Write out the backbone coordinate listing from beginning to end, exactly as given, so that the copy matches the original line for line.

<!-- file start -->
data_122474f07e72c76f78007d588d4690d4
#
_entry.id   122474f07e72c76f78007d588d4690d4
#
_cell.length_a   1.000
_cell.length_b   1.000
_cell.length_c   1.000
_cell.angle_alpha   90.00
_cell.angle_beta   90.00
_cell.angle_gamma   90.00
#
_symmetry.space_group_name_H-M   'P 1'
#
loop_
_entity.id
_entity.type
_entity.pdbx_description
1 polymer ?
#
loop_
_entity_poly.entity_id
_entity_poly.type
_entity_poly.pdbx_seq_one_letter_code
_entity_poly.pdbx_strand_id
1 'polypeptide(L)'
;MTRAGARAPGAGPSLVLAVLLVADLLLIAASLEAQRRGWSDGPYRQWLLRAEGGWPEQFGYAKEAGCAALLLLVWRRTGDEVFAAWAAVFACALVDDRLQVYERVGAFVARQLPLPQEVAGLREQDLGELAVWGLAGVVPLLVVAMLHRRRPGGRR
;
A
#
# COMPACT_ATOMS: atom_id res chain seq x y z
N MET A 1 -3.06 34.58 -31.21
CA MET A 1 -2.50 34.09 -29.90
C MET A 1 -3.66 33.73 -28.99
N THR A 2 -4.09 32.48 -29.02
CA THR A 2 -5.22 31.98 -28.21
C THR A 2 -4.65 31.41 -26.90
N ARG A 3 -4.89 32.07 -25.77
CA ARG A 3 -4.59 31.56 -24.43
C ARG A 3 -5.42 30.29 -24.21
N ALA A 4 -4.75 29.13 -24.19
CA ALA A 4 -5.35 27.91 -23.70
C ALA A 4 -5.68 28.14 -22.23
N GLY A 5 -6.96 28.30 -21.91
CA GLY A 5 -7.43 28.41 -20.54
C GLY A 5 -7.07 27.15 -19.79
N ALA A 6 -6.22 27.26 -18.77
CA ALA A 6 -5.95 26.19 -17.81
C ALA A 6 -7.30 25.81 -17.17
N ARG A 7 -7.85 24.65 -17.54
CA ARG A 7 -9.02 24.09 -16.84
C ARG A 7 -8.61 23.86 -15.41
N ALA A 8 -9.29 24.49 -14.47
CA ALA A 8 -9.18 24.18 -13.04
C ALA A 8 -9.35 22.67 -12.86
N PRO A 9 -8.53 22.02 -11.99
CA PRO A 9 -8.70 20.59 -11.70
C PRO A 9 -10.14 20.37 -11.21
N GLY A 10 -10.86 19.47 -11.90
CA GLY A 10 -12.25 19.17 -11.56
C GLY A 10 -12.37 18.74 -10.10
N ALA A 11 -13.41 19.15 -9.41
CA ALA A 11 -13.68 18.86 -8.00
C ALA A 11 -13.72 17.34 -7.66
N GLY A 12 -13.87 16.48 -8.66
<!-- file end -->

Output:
data_122474f07e72c76f78007d588d4690d4
#
_entry.id   122474f07e72c76f78007d588d4690d4
#
_cell.length_a   1.000
_cell.length_b   1.000
_cell.length_c   1.000
_cell.angle_alpha   90.00
_cell.angle_beta   90.00
_cell.angle_gamma   90.00
#
_symmetry.space_group_name_H-M   'P 1'
#
loop_
_entity.id
_entity.type
_entity.pdbx_description
1 polymer ?
#
loop_
_entity_poly.entity_id
_entity_poly.type
_entity_poly.pdbx_seq_one_letter_code
_entity_poly.pdbx_strand_id
1 'polypeptide(L)'
;MTRAGARAPGAGPSLVLAVLLVADLLLIAASLEAQRRGWSDGPYRQWLLRAEGGWPEQFGYAKEAGCAALLLLVWRRTGDEVFAAWAAVFACALVDDRLQVYERVGAFVARQLPLPQEVAGLREQDLGELAVWGLAGVVPLLVVAMLHRRRPGGRR
;
A
#
# COMPACT_ATOMS: atom_id res chain seq x y z
N MET A 1 -3.06 34.58 -31.21
CA MET A 1 -2.50 34.09 -29.90
C MET A 1 -3.66 33.73 -28.99
N THR A 2 -4.09 32.48 -29.02
CA THR A 2 -5.22 31.98 -28.21
C THR A 2 -4.65 31.41 -26.90
N ARG A 3 -4.89 32.07 -25.77
CA ARG A 3 -4.59 31.56 -24.43
C ARG A 3 -5.42 30.29 -24.21
N ALA A 4 -4.75 29.13 -24.19
CA ALA A 4 -5.35 27.91 -23.70
C ALA A 4 -5.68 28.14 -22.23
N GLY A 5 -6.96 28.30 -21.91
CA GLY A 5 -7.43 28.41 -20.54
C GLY A 5 -7.07 27.15 -19.79
N ALA A 6 -6.22 27.26 -18.77
CA ALA A 6 -5.95 26.19 -17.81
C ALA A 6 -7.30 25.81 -17.17
N ARG A 7 -7.85 24.65 -17.54
CA ARG A 7 -9.02 24.09 -16.84
C ARG A 7 -8.61 23.86 -15.41
N ALA A 8 -9.29 24.49 -14.47
CA ALA A 8 -9.18 24.18 -13.04
C ALA A 8 -9.35 22.67 -12.86
N PRO A 9 -8.53 22.02 -11.99
CA PRO A 9 -8.70 20.59 -11.70
C PRO A 9 -10.14 20.37 -11.21
N GLY A 10 -10.86 19.47 -11.90
CA GLY A 10 -12.25 19.17 -11.56
C GLY A 10 -12.37 18.74 -10.10
N ALA A 11 -13.41 19.15 -9.41
CA ALA A 11 -13.68 18.86 -8.00
C ALA A 11 -13.72 17.34 -7.66
N GLY A 12 -13.87 16.48 -8.66